I should be titling this post ‘Sibelius Prom’ as the concert in question featured the Great Finn’s 3rd and 4th Symphonies, excellently played by Ilan Volkov and the BBCSSO. But its exceptional event was a new work by Michael Finnissy. Reading the informative columnns by David Gutman which adorn the Proms programme books, it appears that this is only the third Finnissy Proms performance ever, and that therefore I personally have attended his entire Proms oeuvre which memorably included the world premiere of Red Earth in 1988.
Given that Finnissy is one of the most genuinely international of British composers (he held the distinguished position of President of the ISCM for many years) and has a world-wide host of ex-pupils and enthusiastic supporters, why this rather thin representation ? As the new work, Janne proved, he can write as ably for the orchestra as for the manifold other ensembles he has worked with. Ian Pace’s biographical note in the programme book suggested : “Finnissy has operated somewhat on the periphery of both the British new music establishment and the networks of European new music festivals, his work never fitting comfortably within the stylistic boundaries of either. It is well-nigh impossible to imagine him fashioning his work so as to be more amenable to these or other camps…yet his approach is far from that of an aloof genius’.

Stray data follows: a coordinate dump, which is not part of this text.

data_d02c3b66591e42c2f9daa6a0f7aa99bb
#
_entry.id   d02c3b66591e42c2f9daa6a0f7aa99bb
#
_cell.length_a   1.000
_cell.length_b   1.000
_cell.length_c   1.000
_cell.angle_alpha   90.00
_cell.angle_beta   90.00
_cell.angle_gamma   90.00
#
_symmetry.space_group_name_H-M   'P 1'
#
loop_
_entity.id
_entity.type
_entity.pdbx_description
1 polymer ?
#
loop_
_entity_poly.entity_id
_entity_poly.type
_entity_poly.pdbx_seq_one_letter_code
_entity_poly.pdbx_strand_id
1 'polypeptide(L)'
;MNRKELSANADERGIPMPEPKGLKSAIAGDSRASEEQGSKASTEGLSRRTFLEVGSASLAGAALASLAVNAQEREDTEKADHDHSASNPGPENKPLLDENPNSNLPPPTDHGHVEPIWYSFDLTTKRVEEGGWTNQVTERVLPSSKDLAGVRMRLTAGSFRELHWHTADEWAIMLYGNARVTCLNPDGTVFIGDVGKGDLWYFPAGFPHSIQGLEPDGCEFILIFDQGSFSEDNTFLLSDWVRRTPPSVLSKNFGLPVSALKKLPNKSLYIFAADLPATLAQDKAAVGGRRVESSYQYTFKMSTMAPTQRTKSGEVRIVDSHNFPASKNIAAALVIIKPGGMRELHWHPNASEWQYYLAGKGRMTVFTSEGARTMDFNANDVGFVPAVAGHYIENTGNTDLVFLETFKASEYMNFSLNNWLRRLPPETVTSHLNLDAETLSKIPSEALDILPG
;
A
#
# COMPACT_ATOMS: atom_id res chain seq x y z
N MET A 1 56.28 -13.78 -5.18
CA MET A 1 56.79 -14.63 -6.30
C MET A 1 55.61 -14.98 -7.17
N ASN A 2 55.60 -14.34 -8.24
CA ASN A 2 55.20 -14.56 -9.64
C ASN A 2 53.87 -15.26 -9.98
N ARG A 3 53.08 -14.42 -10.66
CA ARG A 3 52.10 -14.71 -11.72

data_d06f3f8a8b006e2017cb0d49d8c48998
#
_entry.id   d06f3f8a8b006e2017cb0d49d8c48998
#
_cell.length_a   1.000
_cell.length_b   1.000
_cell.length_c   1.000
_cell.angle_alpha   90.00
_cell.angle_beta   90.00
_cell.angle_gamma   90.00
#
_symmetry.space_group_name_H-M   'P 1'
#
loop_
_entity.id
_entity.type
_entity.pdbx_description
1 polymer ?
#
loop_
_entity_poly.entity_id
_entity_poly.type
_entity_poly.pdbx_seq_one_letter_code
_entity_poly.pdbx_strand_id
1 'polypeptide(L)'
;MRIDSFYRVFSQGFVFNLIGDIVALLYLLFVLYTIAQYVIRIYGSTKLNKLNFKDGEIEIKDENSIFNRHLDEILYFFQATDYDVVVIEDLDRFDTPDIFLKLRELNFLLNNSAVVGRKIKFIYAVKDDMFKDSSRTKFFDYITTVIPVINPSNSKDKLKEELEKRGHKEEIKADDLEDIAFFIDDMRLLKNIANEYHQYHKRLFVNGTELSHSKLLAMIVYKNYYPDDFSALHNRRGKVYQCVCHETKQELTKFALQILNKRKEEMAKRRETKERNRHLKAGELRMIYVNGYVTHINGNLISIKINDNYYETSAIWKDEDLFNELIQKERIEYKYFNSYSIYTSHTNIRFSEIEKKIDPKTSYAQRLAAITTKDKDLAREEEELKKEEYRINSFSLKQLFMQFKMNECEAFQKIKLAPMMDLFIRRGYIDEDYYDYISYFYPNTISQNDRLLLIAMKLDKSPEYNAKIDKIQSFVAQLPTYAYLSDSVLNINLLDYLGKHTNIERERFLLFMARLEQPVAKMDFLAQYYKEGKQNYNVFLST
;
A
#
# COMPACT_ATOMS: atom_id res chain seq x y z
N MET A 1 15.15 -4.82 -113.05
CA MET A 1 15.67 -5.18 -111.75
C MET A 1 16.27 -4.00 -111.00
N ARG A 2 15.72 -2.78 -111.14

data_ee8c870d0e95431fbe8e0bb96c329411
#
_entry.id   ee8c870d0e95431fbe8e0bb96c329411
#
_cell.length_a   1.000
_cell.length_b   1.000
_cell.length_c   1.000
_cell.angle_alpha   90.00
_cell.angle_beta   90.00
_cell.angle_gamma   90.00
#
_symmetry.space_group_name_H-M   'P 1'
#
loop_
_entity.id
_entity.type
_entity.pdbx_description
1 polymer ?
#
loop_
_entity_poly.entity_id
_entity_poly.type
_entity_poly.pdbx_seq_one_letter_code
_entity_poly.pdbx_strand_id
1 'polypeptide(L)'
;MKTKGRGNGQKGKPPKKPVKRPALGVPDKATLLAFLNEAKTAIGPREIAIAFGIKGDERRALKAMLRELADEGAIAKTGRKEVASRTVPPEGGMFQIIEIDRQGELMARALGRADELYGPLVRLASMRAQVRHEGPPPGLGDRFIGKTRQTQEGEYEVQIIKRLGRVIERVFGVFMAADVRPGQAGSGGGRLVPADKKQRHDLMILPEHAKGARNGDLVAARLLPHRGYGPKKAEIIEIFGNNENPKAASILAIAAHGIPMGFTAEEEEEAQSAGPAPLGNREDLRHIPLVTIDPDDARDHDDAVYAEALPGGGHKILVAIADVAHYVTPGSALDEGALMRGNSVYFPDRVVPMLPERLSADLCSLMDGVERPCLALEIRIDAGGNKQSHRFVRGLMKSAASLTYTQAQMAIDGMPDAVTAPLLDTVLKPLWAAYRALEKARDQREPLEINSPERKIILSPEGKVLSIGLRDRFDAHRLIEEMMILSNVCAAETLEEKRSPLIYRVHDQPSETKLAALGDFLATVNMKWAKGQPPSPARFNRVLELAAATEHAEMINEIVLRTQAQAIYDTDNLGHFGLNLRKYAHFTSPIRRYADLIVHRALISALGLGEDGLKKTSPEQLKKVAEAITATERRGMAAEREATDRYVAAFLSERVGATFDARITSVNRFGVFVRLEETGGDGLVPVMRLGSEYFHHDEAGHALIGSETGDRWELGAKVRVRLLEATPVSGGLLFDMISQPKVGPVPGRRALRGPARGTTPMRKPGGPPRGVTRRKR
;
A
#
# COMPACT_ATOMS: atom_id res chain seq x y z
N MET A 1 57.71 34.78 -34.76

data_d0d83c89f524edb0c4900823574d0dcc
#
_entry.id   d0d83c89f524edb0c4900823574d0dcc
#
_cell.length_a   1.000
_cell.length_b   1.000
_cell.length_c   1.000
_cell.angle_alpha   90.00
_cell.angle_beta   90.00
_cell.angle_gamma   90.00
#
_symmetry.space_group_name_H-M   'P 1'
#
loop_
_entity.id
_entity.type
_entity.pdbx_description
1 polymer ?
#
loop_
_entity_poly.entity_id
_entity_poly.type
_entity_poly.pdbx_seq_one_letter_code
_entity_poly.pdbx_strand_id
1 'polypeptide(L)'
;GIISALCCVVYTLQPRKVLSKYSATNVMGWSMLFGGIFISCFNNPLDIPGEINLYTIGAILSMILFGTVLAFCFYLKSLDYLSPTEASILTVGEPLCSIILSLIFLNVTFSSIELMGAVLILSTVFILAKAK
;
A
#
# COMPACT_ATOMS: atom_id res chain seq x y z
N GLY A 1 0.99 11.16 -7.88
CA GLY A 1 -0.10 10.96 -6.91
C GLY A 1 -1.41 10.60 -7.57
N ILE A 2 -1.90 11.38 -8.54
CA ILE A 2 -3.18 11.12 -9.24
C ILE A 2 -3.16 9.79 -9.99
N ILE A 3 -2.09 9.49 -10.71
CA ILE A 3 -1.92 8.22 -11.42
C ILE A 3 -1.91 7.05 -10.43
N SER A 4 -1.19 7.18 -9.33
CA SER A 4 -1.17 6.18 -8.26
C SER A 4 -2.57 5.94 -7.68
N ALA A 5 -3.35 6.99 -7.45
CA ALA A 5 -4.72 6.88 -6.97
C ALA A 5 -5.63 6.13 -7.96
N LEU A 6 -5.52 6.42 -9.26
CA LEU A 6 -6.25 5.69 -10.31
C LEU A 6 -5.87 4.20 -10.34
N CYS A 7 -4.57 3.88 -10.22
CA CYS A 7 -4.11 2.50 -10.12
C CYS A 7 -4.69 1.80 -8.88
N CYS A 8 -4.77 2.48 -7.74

And it’s precisely the openness and creativity about everything (witness the flood of works he has written for COMA and amateur church musicians) which make him a treasured composer to quite a few people, but seems to confuse some others. Listening to the beautifully shaped instrumental lines of Janne, so sympathetic to the performers, I couldn’t in any way hear this as ‘outsider music’. It amused me watching this 1988 interview with Finnissy to hear the interviewer, Sue Cook, attempting to articulate this selfsame paradox; and it must be rather exhausting for the composer to hear us all still discussing it, several decades later.